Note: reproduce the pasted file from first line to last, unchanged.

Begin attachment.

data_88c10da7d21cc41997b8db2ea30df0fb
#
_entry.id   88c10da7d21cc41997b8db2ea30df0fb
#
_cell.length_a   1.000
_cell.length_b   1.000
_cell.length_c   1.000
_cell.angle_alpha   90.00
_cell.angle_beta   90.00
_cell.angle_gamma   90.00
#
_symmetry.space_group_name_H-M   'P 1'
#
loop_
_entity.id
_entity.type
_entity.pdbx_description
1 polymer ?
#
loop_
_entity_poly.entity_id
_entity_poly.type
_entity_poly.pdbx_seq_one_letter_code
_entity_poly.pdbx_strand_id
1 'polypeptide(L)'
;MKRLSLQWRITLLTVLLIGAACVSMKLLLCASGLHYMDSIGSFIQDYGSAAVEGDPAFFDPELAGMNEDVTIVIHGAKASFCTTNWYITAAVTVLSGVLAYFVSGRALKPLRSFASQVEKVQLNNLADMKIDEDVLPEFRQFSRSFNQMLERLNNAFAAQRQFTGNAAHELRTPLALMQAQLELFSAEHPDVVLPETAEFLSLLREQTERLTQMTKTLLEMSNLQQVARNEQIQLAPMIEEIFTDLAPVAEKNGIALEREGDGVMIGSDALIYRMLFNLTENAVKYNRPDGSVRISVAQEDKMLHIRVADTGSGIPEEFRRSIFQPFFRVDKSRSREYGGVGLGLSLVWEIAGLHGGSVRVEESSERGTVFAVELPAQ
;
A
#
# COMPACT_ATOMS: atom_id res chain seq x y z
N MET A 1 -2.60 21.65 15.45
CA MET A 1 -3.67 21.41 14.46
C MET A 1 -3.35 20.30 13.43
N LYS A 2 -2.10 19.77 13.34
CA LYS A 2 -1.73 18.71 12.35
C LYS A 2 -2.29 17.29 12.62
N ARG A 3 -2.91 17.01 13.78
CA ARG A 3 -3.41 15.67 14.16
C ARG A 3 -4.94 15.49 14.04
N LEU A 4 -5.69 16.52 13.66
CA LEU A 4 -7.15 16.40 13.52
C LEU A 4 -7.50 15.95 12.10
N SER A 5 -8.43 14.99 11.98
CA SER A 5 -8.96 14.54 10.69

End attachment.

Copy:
data_88c10da7d21cc41997b8db2ea30df0fb
#
_entry.id   88c10da7d21cc41997b8db2ea30df0fb
#
_cell.length_a   1.000
_cell.length_b   1.000
_cell.length_c   1.000
_cell.angle_alpha   90.00
_cell.angle_beta   90.00
_cell.angle_gamma   90.00
#
_symmetry.space_group_name_H-M   'P 1'
#
loop_
_entity.id
_entity.type
_entity.pdbx_description
1 polymer ?
#
loop_
_entity_poly.entity_id
_entity_poly.type
_entity_poly.pdbx_seq_one_letter_code
_entity_poly.pdbx_strand_id
1 'polypeptide(L)'
;MKRLSLQWRITLLTVLLIGAACVSMKLLLCASGLHYMDSIGSFIQDYGSAAVEGDPAFFDPELAGMNEDVTIVIHGAKASFCTTNWYITAAVTVLSGVLAYFVSGRALKPLRSFASQVEKVQLNNLADMKIDEDVLPEFRQFSRSFNQMLERLNNAFAAQRQFTGNAAHELRTPLALMQAQLELFSAEHPDVVLPETAEFLSLLREQTERLTQMTKTLLEMSNLQQVARNEQIQLAPMIEEIFTDLAPVAEKNGIALEREGDGVMIGSDALIYRMLFNLTENAVKYNRPDGSVRISVAQEDKMLHIRVADTGSGIPEEFRRSIFQPFFRVDKSRSREYGGVGLGLSLVWEIAGLHGGSVRVEESSERGTVFAVELPAQ
;
A
#
# COMPACT_ATOMS: atom_id res chain seq x y z
N MET A 1 -2.60 21.65 15.45
CA MET A 1 -3.67 21.41 14.46
C MET A 1 -3.35 20.30 13.43
N LYS A 2 -2.10 19.77 13.34
CA LYS A 2 -1.73 18.71 12.35
C LYS A 2 -2.29 17.29 12.62
N ARG A 3 -2.91 17.01 13.78
CA ARG A 3 -3.41 15.67 14.16
C ARG A 3 -4.94 15.49 14.04
N LEU A 4 -5.69 16.52 13.66
CA LEU A 4 -7.15 16.40 13.52
C LEU A 4 -7.50 15.95 12.10
N SER A 5 -8.43 14.99 11.98
CA SER A 5 -8.96 14.54 10.69